The only accounts we have for the lives of Jesus's disciples come from the scriptures themselves allegedly authored by those disciples. The existence of Jesus's disciples are as questionable as the existence of Jesus himself.

What is clear is that at some time during the 1st Century someone did write the books that came to be known as the New Testament but there are alot of arguments for these books and the stories within them being myths rather than real accounts of history. It's an interesting debate. I myself will read more into it when I have time but I've seen no compelling evidence that Jesus truly existed.

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PS.

The Sphinx nose wasn't african either.
According to the Arab writer Al-Marqizi the Sphinx's nose was chiseled off in the 1300s by a radical Sufi Monk who considered it to be sacrilegious for Egyptian citizens to conduct worship at its feet. He was hanged for vandalism.

The "Blackness" of the Sphinx attributed by some to the morphological characteristics of the face which appear to be Broad or "Negroid."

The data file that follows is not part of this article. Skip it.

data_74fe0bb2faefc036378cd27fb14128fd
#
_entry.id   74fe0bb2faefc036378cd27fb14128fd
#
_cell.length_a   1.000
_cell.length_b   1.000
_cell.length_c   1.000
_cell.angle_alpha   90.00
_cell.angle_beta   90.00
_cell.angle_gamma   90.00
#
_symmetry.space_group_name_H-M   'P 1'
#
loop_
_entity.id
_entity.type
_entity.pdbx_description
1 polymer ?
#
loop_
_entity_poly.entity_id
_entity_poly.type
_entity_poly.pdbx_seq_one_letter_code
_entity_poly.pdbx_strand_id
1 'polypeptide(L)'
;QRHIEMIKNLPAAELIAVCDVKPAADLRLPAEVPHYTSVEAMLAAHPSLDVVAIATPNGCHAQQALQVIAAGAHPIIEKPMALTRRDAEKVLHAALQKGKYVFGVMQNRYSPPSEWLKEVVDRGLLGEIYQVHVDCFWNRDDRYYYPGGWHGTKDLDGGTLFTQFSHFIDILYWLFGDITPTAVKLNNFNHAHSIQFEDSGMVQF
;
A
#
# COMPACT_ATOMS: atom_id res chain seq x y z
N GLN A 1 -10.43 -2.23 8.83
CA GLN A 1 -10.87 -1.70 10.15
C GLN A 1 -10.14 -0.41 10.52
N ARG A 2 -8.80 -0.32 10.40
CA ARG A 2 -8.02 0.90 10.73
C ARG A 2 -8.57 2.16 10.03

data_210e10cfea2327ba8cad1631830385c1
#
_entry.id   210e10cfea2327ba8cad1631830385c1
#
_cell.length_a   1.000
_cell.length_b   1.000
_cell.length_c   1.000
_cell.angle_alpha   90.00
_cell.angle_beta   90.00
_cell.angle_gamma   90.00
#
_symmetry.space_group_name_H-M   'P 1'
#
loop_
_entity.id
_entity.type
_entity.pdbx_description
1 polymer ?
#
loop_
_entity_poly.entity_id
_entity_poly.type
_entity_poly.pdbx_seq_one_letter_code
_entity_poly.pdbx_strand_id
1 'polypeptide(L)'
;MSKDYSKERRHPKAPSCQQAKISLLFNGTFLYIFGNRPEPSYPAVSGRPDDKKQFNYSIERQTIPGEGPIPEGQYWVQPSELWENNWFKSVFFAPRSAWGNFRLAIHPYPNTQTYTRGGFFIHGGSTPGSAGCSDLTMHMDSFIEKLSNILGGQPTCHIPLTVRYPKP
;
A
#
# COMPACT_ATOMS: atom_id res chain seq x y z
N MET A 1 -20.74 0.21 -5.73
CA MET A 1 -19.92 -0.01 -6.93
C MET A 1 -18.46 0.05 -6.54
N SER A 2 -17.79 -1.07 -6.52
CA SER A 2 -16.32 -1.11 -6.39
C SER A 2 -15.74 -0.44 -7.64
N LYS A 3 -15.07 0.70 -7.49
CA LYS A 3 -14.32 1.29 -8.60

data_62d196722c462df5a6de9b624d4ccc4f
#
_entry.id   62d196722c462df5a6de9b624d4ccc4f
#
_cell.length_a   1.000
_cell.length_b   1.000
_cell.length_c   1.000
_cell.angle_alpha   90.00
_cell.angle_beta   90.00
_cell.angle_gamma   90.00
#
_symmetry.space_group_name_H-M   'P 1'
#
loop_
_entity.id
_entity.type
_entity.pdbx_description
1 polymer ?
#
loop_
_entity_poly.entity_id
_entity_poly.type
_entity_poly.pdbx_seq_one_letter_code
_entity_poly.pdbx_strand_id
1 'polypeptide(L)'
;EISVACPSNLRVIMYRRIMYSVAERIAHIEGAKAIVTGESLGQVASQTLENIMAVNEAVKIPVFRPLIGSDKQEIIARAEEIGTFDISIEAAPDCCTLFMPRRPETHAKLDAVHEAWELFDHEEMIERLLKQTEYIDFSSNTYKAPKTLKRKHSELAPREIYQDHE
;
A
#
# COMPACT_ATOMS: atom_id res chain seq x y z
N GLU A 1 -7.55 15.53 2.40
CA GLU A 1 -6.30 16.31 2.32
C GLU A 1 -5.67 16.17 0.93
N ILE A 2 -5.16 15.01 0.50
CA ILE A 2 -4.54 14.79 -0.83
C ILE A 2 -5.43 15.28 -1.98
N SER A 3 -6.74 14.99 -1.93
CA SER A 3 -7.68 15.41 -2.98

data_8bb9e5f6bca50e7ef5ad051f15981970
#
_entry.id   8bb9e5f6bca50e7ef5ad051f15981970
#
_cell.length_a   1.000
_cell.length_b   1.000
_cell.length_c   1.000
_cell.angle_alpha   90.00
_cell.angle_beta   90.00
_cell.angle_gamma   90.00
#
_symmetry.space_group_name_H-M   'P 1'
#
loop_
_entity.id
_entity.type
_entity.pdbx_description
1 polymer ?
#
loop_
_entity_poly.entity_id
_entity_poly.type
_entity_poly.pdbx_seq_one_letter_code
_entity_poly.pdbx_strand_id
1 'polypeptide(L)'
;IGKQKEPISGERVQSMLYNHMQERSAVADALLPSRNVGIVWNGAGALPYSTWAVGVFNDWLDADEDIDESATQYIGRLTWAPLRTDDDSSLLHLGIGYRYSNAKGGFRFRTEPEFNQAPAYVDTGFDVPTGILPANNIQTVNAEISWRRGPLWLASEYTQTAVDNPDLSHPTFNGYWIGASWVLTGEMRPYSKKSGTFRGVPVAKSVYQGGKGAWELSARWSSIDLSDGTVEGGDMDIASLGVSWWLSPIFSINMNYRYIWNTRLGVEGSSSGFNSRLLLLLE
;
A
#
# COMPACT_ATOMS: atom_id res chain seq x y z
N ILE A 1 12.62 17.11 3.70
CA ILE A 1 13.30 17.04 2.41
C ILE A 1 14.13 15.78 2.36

This has been confirmed by a forensic artist.


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Old 07-13-2010, 07:59 PM   #119
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Originally Posted by peytonlucy View Post
Good posts in6steps.

I feel that most of the attack on II Thessalonians, Colossians, Ephesians, I&II Timothy and Titus is because to admit Paul's authorship would totally gut the entire liberal critical scholarship (anti-Christian) approach. Most of what is taught in critical scholarship is forced by other internal considerations. A fundamental component of their position is to deny authorship of NT writings before 70 AD, whenever remotely possible. Since Paul died in the 60's, they are forced to hold that he didn't write the above letters. Sadly, most seminary students and even many of the professors teaching the material do not understand the nuances of the approach. That's why when you nicely ask them to cite evidence they always refer to "scholars" as if anyone's opinion is evidence.